Firefighters at the Morningside Volunteer Fire Department in Maryland were heartbroken when they arrived at a raging house fire on February 2 to find that a seven-year-old boy had succumbed to burn injuries while trapped inside.
Although there was nothing they could do to save the child, there was something they could do for the family, which couldn't afford to hold a funeral. The firefighters unanimously agreed to pay for the child's funeral out of their department's operating budget. And this isn't the first time they have done so.
Capt. John Lyon said they knew there were people trapped inside the blazing structure as they responded on February 2. Dispatch had told them they heard screaming over the phone.
When firefighters arrived on the scene they found that everyone had escaped the house except for one little boy. "The family was yelling at us as we ran up to the house," Lyon said. One crew searched for the child while other crews protected them and fought the flames, which were coming from the back of the house. The child's body was found in the burning back area, where a bedroom and family room were located.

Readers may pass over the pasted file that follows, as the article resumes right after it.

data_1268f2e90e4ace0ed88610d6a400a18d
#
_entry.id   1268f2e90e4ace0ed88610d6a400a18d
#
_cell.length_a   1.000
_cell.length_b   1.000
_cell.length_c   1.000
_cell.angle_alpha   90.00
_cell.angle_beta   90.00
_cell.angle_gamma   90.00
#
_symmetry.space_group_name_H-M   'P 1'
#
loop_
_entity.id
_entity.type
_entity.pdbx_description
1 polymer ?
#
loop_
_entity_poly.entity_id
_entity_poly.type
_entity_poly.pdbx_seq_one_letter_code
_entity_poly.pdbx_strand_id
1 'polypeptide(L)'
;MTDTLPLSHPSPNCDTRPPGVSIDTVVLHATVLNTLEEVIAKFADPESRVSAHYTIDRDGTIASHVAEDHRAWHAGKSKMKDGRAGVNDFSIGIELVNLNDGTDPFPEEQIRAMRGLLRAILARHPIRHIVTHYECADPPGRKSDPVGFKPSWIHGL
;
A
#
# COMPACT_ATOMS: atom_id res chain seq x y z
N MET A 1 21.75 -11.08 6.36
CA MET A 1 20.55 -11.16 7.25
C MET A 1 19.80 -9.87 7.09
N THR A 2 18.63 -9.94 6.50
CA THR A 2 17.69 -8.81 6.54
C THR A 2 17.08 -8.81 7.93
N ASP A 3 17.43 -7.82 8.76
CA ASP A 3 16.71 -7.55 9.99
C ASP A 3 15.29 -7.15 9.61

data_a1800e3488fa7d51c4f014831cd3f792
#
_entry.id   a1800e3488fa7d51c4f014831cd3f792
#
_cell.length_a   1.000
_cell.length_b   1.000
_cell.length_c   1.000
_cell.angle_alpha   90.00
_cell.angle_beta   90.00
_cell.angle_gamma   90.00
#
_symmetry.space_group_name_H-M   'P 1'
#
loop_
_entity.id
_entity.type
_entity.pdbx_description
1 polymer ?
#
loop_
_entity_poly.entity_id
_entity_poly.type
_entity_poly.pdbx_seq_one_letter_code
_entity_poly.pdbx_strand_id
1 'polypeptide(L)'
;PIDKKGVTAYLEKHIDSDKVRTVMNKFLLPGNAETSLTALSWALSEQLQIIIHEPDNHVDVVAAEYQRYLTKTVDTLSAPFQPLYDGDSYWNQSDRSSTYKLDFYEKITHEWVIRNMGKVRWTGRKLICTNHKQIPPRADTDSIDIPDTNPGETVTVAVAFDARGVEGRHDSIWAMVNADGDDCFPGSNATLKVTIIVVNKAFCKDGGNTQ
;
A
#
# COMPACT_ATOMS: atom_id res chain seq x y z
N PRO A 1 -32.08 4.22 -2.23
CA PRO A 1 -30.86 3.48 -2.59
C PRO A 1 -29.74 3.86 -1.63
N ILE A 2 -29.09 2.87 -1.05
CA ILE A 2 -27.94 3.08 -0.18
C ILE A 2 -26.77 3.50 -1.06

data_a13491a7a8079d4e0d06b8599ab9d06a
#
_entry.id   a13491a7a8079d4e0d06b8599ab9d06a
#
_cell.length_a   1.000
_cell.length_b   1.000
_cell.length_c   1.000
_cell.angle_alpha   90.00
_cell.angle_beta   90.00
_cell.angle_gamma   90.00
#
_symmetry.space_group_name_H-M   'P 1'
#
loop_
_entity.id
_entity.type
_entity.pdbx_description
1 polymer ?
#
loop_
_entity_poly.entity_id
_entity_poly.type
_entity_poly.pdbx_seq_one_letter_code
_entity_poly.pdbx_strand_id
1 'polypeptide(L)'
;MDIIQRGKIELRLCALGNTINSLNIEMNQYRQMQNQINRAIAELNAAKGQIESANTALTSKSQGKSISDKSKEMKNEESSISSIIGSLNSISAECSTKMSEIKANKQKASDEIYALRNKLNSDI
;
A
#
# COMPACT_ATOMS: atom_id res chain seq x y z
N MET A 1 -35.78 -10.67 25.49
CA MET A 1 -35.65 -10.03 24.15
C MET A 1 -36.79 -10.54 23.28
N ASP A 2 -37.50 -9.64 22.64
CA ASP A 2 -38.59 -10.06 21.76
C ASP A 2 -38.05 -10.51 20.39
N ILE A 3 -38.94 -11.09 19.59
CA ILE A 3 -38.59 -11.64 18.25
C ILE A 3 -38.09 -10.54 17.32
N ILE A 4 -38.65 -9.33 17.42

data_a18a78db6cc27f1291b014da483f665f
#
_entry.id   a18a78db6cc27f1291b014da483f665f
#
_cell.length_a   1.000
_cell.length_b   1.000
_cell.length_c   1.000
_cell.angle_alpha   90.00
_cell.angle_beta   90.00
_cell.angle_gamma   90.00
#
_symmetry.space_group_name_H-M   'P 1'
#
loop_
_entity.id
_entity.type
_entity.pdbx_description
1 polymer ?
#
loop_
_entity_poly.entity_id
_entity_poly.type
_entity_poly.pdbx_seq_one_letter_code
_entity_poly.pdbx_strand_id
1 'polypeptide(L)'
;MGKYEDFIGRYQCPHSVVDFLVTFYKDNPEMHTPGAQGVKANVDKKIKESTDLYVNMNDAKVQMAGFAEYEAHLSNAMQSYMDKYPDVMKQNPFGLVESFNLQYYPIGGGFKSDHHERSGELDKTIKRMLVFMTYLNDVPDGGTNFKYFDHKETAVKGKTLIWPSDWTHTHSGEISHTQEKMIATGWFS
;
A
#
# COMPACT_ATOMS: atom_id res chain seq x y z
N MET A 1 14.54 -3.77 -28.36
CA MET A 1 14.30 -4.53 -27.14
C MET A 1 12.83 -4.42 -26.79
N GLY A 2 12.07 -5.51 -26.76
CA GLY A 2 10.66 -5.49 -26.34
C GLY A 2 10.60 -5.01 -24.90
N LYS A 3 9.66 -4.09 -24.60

When Lyon followed up on the family, he discovered that they couldn't schedule a funeral for the child because they didn't have the money.
Lyon decided to approach the the department about covering the expenses. "Before I even asked the question they were like yes we're gonna go ahead and do it," he said, and Lyon called the family to offer their assistance.
"As you can imagine they were very emotional," he said.
The funeral was held Wednesday, and the family members all came up and hugged the five firefighters who attended, Lyon said.
This is the second time the department has covered funeral expenses for a child.
On April 17, 2002 they rescued two children from a burning townhouse, but one of the children, a five-year-old boy, died as a result of his injuries. That child's family also could not afford a funeral, so the department stepped in.
The first funeral cost about, $1500, and the recent funeral cost $1,000. Each time, the department had the families make arrangements and then gave a check to the funeral home.
Lyon said that if they encounter such tragic circumstances in the future, they would certainly try to help again.
"Obviously, it breaks your heart when you run into something like this," he said. "But on the flip side, it's things like this that become the highlight of your career as a firefighter, when you can help someone out like that."